The first two sermons recorded in Acts, though having a variety of differences, share a very instructive core pattern worthy of serious consideration. With the understanding that biblical methodology is instructive, let us analyze these early presentations to see what we might glean.
An indispensable component in a public presentation is the public. In our two biblical examples, the miraculous provided for the gathering of listeners. This, however, does not mean we are left without recourse. There are a variety of ways to get an audience, especially in our technological age. Creativity tempered by common sense allows for good brainstorming opportunities. A congregation or any other group of brothers and sisters could share and refine effective strategies.
Jesus is the clear focus of the two sermons we are unpacking. For that matter, Jesus gets center stage throughout the entirety of New Covenant revelation. While this rather obvious truth is abundantly evident, we are not assured that it will therefore receive its due respect. Public outreach is first of all a telling of the Good News, and the news is about Jesus!
Here let us be reminded of the Great Commission in Matthew 28:19-20: “Go therefore and make disciples of all the nations, baptizing them in the name of the Father and the Son and the Holy Spirit, teaching them to observe all that I commanded you; and lo, I am with you always, even to the end of the age.”
The command is “make disciples.” The explanatory participles are “going,” “baptizing,” and “teaching.” We are not converting people to the church. Neither are we converting them to a pattern of response; nor are we converting them to a particular set of doctrines we embrace, but others do not. The church, the pattern of obedience, and the teachings of the church are certainly part of the larger picture, but the lost need to first make a commitment to Jesus!
A possible objection at this point might be to note that those in denominational settings have already been introduced to the Christ. While this is of course true, the fully biblical Jesus may still be a stranger to them (Matt. 7:21-23).
Our two sermons then begin to add weight to the identity of Jesus. He is strongly connected to passages from the Old Covenant that point to the coming Messiah and which clearly find fulfillment in Him. The biblical narrative is robustly connected to Him as it shows Him to be the one who has come to bring in a new day of hope and rescue.
Additionally, a vital point is made relative to the Lordship of Jesus. He is the promised great King, the son of David. He sits at the right hand of God. As Moses predicted, He has come as the great prophet who is to be obeyed in all things.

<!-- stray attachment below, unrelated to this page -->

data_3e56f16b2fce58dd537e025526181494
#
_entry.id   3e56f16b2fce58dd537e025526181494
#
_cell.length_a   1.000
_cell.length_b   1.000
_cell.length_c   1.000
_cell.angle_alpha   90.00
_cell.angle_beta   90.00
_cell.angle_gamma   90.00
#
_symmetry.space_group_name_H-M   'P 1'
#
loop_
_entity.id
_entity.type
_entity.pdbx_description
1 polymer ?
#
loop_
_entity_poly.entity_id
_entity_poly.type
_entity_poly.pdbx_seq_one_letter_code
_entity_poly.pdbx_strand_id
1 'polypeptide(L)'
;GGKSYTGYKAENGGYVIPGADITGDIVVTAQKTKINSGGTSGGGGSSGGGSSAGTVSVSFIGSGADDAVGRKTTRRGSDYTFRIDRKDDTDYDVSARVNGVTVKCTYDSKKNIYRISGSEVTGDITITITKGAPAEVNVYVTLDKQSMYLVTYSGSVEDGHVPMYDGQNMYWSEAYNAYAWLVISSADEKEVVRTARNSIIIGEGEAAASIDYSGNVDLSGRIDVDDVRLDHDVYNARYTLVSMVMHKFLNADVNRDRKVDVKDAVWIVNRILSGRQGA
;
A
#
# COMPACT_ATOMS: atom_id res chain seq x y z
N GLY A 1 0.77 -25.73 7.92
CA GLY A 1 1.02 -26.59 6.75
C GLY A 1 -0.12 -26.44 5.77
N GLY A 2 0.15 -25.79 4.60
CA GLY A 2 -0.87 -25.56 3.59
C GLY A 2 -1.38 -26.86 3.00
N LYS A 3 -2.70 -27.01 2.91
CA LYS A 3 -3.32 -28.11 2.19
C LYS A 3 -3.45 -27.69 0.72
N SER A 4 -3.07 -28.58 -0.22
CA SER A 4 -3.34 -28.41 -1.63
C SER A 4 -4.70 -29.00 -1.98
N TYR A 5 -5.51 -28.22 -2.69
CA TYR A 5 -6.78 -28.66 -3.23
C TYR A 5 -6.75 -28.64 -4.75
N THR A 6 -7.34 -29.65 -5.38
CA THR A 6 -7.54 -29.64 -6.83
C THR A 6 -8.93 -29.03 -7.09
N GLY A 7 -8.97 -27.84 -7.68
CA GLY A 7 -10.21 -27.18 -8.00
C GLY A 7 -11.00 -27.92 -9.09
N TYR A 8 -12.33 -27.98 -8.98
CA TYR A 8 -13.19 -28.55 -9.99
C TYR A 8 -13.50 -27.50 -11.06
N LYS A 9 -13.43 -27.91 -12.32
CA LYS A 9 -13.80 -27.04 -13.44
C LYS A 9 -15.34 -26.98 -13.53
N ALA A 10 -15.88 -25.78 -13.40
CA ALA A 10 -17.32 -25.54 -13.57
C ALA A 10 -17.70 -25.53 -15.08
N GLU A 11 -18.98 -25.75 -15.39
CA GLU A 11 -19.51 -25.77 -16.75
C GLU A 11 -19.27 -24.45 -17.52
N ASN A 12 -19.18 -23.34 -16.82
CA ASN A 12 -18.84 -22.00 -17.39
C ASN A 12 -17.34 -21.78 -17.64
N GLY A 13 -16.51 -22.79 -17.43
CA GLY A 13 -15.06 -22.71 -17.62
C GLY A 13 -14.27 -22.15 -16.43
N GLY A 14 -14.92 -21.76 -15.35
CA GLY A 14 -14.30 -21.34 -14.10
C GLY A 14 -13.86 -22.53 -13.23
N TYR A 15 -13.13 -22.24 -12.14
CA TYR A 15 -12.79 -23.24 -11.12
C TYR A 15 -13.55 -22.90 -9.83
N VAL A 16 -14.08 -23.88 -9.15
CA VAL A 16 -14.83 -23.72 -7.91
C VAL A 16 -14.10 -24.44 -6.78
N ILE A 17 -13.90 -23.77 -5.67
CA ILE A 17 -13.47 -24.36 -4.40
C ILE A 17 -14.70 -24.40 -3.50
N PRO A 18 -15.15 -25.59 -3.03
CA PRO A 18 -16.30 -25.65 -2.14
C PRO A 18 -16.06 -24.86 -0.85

It is here that the contemporary condition of knowing about Jesus rather than knowing Him needs special attention. If He is to be chosen, He must be chosen as Lord! In very stark terms, the person coming to Jesus must understand that he or she, as Bonhoeffer said, “comes to die.” The new Master expects to be obeyed, “Why do you call Me, ‘Lord, Lord,’ and do not do what I say?”
Here the two sermons depart. The gathering at Solomon’s Porch is interrupted before a response takes place. The need to “repent and return” as well as the association of Jesus with various Old Covenant themes of refreshing associated with the Messianic Age are, nonetheless, given voice. God was indeed “restoring the kingdom to Israel” in the much greater glory found in Jesus as King.
Hearts were pierced. Guilt was felt. Relief was sought. If our preaching does not create a need, why would anyone want to respond?
Jesus was publicly acknowledged, minds were persuaded to change, and those who came to Jesus came to die with Him that they might begin again the journey of life.
We now see the “make disciples” command coming to life in the lives of those who were baptized. The need to be “taught all things whatsoever (Jesus) commanded” found powerful expression: “So then, those who had received his word were baptized; and that day there were added about three thousand souls. They were continually devoting themselves to the apostles’ teaching and to fellowship, to the breaking of bread and to prayer” (Acts 2:41-42).
I find it amazing that within about two years these disciples and many more were, when “scattered abroad,” able to go “everywhere preaching the word.” If there has ever been a testimony to the tepid nature of modern “discipleship,” this would surely be it! The contrast between how the church grew by vigorously applying God’s plan then and how we “grow” today is stark! Let me be so bold as to repeat: “Go therefore and make disciples of all the nations, baptizing them in the name of the Father and the Son and the Holy Spirit, teaching them to observe all that I commanded you; and lo, I am with you always, even to the end of the age.”